The patent to Sautferer No. 3,440,817 discloses the cornbination of a preheating catalyst together with a large catalyst. The preheating catalyst is composed of a catalyst mass which is similar to that of the main catalyst body, but the preheating catalyst has a mass of only about onefourth to one-fifth of the entire required catalytic mass while the main unit contains about three-quarters to fouriths of the entire required catalytic mass. The small converter is mounted near the engine where it will receive hot engine gases which have not had much chance to cool, while the large converter can be more conveniently located at a point remote from the engine. However, the location of the preheating catalytic unit near the engine requires special steels and an automatically operating by-pass system. Further, the pre-unit requires a considerable time to heat up to its operating temperature, particularly when the engine is started cold.
OBJECTS OF THE INVENTION It is accordingly an object of this invention to provide an exhaust gas treatment apparatus which is substantially immediately effective and operative after a cold engine start, and which remains effective and operative for long periods of time and after the engine has reached its normal operating temperature.
Another object of this invention is to provide a catalytic exhaust gas treatment apparatus which is substan tially immediately operative and effective, regardless of wide variations of engine speed, either immediately after starting or during extended operation of the engine. In this connection, another object and advantage of this invention is t provide for immediate and effective reduction in the contents of carbon monoxide, lower molecular weight hydrocarbons, unburned carbon and other noxious substances from the exhaust stream of an internal combustion engine, even when the engine is allowed to idle for extended periods of time, either immediately after it has been started or at any time subsequent thereto.
BRIEF SUMMARY OF THE INVENTION It has been discovered that all of the foregoing objects of this invention may be accomplished by providing a unique combination of catalytic treatment stages which cooperate synergistically in the exhaust gas stream. According to this invention, a hot resistance element catalyst having a relatively small mass and surface area is arranged in the exhaust gas stream, upstream with respect to a catalyst chamber containing a pellet type or monolithic support type or other support type catalyst having a relatively large mass and surface area, all hereinafter referred to as a bulk catalyst in the interest of brevity.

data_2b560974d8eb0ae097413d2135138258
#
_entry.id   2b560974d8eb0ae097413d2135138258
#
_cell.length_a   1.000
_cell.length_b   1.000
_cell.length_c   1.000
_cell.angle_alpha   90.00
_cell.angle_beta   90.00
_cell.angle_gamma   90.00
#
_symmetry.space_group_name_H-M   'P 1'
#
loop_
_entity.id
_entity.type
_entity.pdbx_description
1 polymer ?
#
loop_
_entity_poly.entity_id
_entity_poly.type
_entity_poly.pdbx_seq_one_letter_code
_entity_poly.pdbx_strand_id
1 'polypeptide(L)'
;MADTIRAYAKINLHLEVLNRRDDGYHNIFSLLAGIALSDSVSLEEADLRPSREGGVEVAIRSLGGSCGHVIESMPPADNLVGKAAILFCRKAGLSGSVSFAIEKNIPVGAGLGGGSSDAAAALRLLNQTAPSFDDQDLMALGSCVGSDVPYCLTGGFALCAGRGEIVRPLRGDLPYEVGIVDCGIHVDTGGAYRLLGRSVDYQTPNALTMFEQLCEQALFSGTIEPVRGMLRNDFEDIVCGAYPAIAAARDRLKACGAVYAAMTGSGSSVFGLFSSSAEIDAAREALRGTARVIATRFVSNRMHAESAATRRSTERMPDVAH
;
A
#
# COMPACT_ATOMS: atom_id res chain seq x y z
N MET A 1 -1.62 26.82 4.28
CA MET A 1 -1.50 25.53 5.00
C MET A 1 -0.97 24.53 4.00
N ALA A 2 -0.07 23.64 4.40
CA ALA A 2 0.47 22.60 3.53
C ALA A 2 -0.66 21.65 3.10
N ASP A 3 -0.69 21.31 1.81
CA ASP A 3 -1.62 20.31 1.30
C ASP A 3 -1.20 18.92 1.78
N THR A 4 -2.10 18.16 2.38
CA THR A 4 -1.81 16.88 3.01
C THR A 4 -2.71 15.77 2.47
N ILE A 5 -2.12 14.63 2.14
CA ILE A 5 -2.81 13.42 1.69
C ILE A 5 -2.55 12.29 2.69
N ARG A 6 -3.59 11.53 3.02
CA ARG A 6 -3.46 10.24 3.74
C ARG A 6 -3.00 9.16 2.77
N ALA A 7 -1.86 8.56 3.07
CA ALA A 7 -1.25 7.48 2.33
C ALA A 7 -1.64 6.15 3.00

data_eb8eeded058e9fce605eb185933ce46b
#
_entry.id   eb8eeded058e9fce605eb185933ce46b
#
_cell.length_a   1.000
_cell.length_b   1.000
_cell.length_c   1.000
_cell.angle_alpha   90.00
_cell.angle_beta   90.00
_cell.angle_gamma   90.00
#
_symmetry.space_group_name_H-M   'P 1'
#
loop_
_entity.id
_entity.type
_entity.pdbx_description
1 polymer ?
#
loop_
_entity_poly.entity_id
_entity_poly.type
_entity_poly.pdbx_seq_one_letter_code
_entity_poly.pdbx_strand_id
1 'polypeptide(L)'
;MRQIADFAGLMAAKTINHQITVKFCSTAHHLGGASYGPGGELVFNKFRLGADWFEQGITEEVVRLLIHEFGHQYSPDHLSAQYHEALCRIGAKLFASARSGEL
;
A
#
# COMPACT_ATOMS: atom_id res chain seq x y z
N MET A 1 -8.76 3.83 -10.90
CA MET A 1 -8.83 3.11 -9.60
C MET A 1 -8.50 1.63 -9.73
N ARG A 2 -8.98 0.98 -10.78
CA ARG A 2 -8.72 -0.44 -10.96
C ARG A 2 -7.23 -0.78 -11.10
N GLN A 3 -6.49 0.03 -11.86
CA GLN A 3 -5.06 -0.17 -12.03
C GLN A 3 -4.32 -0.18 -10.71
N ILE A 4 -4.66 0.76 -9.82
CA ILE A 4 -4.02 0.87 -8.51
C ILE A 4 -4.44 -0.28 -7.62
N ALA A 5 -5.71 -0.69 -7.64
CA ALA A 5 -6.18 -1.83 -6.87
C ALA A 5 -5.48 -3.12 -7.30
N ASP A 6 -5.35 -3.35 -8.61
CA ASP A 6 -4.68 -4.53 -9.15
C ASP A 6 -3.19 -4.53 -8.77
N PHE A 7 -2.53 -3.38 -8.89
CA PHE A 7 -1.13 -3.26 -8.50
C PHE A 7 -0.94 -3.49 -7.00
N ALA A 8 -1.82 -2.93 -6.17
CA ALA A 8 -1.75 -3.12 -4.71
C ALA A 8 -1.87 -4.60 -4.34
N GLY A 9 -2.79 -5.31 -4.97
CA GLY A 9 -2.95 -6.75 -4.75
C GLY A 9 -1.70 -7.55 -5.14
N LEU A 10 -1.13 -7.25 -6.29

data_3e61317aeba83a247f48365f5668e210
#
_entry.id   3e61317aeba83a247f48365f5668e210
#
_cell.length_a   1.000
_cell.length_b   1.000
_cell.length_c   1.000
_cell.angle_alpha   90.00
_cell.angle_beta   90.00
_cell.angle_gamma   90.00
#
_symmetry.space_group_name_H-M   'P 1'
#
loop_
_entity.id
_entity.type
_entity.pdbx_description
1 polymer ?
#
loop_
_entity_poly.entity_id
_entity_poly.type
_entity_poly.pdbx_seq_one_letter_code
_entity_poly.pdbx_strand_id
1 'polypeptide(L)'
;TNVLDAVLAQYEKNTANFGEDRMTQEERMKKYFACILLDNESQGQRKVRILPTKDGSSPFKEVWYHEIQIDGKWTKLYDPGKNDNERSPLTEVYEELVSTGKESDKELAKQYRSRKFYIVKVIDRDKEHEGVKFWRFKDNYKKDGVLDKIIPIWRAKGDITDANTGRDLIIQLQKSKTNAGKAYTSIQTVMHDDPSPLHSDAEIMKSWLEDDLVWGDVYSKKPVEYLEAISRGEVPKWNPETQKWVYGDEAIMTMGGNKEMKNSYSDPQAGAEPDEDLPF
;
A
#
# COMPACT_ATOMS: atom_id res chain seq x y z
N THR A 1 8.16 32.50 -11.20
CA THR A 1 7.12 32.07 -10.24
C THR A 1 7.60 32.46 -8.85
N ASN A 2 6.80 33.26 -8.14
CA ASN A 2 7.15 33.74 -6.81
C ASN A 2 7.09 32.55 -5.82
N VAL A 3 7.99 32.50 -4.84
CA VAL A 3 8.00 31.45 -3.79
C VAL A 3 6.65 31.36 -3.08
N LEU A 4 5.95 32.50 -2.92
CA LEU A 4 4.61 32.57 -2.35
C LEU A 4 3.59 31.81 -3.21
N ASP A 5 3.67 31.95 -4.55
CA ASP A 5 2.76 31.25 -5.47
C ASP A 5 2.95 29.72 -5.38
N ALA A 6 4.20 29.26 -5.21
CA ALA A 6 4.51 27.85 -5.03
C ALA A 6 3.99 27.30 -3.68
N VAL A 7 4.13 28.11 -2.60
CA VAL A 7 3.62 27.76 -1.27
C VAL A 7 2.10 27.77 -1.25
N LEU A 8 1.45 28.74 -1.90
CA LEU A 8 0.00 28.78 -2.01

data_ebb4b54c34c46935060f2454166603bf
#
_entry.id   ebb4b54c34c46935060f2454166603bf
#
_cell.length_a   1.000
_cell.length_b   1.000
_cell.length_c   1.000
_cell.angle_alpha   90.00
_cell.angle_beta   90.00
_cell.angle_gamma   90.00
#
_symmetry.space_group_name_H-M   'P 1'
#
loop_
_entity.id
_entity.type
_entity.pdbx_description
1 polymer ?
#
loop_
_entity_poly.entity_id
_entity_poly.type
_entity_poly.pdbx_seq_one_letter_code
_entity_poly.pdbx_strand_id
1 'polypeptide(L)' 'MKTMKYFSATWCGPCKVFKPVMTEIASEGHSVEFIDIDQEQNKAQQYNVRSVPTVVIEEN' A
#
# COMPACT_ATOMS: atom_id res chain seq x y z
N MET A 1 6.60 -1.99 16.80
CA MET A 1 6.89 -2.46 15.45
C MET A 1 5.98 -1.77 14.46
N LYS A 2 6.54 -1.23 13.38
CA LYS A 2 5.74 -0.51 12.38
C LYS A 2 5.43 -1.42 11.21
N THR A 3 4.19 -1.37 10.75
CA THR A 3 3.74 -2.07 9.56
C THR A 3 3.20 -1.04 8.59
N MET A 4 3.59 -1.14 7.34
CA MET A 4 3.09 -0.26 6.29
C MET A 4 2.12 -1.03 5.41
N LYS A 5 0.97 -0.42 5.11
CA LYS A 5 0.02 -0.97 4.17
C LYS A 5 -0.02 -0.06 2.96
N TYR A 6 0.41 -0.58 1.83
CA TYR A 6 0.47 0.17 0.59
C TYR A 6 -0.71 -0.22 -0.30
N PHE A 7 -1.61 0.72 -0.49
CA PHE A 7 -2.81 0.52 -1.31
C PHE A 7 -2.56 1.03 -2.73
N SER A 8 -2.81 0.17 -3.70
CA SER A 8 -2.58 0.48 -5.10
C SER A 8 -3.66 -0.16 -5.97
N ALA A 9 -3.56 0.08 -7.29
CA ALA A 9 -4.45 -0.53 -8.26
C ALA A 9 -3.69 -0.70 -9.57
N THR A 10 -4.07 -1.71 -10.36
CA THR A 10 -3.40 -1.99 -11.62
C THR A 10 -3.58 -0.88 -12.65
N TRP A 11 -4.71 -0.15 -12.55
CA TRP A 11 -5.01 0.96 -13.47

The hot resistance element is preferably a metallic resistance element which heats quickly upon electrical energization. While preferably in the form of a plurality of spaced wires, it may also be in any other desired form, such as rod, ribbon, sheet, fin, etc. For the sake of brevity, all such resistance elements are referred to hereinafter generically as a hot wire catalyst or as a wire catalyst.
The wire catalyst is connected to a source of heat or electricity in such a manner that, whenever the engine is started, the hot wire catalyst is immediately energized and is immediately heated well above the critical temperature needed for the catalyst to function effectively in the particular type of gas stream produced by the particular engine involved. The bulk catalyst which is located downstream of the hot wire catalyst, may contain particles of the pellet type or may contain catalyst that is supported on a support in any manner, and its total mass and total surface area are preferably very much larger than the mass and surface area of the hot wire catalyst.
As stated, because its mass is many times greater than the mass of the hot wire, it is much more dicult to bring up to operating temperature.
This invention has unique advantage since, immediately after a cold start, the hot wire catalyst reaches its effective catalytic operating temperature and cooperates synergistically by producing catalytically oxidative reactions of the unburned ingredients in the exhaust stream, thus utilizing the heat of catalytic reactions drastically to increase the temperature of the exhaust stream and, accordingly, drastically to increase the speed of heating of the bulk catalyst which is located Within the bulk catalyst chamber.
A sensing device may be provided in the bulk catalyst chamber to determine when the bed has reached a catalytically effective operating temperature. Electric circuitry may he provided, for example, which is responsive to a thermocouple located in the bulk catalyst to disconnect the electrical supply from the hot wire catalyst as soon as the bulk catalyst bed has reached an effective temperature for catalytic oxidation of the noxious substances contained in the exhaust stream. The life of the hot wire catalyst is signilicantly extended by disconnecting it when its catalytic effect is not needed.
DESCRIPTION OF THE DRAWINGS The objects and advantages of this invention, including the simplicity and economy of the same and the ease with which it may be adapted to engines and to engine installations of widely varying types, will become apparent further hereinafter and in the drawings in which:
FIG. 1 is a schematic view in perspective, showing the engine and exhaust system of a motor vehicle, to which a typical form of apparatus in accordance with this invention has been applied;
FIG. 2 is a schematic view showing the exhaust system of a typical motor vehicle arranged for testing in combination with continuously operative temperature measuring apparatus and gas analyzing equipment;
FIG. 3 is a graph showing typical operating results obtained in the testing apparatus of FIG. 2;
FIG. 4 is an enlarged view in cross-section showing typical details of construction of specific catalytic portions of an apparatus in accordance with this invention;